Auckland Named World’s Most Liveable City
The Economist Intelligence Unit has ranked 140 cities for The Global Liveability Index 2021.
The five cities below were at the top of the list, scoring highly in health care, education, stability, infrastructure, culture and environment during the survey period from 22ndFebruary to 21st March 2021.
The Liveability Index 2021 ranking also considered how cities managed the COVID-19 pandemic, which had a significant impact on the results.
1. Auckland takes first place from Vienna
Auckland in the north of New Zealand replaced Austria’s capital at the top of the liveability ranking. This is mostly because of how well New Zealand controlled the COVID-19 pandemic, which has generally allowed people there to continue living normally.
Meanwhile, Vienna, like many other cities in Europe, struggled to keep schools, restaurants, and cultural and sports events open during the second coronavirus wave, which seems to explain the city’s fall from first to 12th place.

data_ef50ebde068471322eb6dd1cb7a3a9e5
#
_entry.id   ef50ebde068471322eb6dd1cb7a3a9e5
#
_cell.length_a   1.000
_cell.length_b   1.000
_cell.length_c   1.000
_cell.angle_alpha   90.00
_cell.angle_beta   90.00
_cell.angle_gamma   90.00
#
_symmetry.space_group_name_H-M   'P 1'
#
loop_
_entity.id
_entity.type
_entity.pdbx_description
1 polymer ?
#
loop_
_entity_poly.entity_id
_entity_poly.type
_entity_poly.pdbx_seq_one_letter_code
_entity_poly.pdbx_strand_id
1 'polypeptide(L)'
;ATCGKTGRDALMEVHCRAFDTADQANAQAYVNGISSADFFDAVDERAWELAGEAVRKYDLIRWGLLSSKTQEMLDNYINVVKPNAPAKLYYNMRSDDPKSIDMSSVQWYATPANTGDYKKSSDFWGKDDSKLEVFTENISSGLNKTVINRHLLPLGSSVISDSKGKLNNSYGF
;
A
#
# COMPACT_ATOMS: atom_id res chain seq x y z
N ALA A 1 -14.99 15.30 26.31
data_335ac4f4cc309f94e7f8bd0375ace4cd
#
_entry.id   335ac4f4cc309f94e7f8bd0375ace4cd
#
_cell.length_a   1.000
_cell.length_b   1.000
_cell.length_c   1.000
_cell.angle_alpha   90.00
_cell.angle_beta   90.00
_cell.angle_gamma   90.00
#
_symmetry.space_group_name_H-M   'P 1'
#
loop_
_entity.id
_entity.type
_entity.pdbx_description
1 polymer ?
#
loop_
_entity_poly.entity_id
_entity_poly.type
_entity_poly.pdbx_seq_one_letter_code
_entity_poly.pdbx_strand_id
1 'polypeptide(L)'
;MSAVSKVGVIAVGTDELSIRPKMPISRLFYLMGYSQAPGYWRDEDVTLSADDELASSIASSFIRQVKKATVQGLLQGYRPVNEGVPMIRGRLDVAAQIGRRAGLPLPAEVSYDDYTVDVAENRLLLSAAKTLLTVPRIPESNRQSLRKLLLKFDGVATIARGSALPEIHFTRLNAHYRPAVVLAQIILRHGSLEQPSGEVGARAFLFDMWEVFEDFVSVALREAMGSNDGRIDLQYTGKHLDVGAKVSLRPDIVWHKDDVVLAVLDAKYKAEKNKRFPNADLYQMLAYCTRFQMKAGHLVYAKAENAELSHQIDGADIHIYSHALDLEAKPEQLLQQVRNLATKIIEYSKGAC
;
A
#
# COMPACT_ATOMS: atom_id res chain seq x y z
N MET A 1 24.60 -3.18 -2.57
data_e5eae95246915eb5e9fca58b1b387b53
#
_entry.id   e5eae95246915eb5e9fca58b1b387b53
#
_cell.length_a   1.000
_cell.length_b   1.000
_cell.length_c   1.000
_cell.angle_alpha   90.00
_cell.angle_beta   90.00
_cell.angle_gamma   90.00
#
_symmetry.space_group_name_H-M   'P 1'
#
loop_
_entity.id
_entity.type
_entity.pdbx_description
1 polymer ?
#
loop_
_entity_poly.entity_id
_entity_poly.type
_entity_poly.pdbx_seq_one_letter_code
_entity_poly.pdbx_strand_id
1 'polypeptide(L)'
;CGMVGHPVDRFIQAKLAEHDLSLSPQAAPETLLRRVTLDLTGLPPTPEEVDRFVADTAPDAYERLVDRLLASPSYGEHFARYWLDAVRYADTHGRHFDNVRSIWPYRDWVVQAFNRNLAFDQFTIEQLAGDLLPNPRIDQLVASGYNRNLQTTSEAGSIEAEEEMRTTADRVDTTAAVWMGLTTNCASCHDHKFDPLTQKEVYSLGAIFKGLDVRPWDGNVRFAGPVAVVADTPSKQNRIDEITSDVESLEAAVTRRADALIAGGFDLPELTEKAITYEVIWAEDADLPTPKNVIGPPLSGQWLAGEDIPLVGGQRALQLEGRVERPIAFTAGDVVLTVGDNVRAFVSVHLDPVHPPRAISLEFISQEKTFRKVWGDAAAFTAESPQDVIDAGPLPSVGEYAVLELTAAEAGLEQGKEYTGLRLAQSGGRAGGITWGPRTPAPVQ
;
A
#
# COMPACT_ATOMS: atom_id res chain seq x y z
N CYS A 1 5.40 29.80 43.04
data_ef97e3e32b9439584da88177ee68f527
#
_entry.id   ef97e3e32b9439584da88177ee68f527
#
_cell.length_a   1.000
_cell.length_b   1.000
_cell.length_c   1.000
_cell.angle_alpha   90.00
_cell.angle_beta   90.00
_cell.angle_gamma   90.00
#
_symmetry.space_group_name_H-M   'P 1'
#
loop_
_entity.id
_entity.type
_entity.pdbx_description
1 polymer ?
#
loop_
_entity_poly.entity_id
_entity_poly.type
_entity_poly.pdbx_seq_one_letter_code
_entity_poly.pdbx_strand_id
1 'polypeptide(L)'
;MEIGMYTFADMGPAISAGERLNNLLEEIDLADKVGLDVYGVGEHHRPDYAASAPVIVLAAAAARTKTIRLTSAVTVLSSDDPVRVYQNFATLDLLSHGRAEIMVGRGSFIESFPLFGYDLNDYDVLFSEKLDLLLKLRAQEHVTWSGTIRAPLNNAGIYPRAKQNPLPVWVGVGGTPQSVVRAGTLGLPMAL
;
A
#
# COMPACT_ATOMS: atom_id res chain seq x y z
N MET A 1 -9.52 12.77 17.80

2. Osaka in Japan takes second place
Japan’s third-largest city, Osaka, has risen two places, replacing Melbourne as the second most liveable city in the world. Osaka, like Tokyo in fourth place, had top scores for stability and health care.
3. Adelaide is the top Australian city
South Australia’s capital city, Adelaide, took the third position in this year’s ranking. Adelaide scored full marks for health care and education, and was one of four Australian cities in the top 10.
Like New Zealand, Australia has also controlled the pandemic well.
4. Wellington and Tokyo share fourth place
There is no fifth place in this year’s ranking. Instead, two capital cities share fourth place. Wellington in New Zealand and Tokyo in Japan. Wellington rose 11 positions and Tokyo rose three.
Upasana Dutt, from The Economist Intelligence Unit, said the cities at the top of this year’s list are mostly the ones that have managed the pandemic the best. However, perhaps unsurprisingly, the overall global liveability score dropped seven points compared to pre-pandemic levels.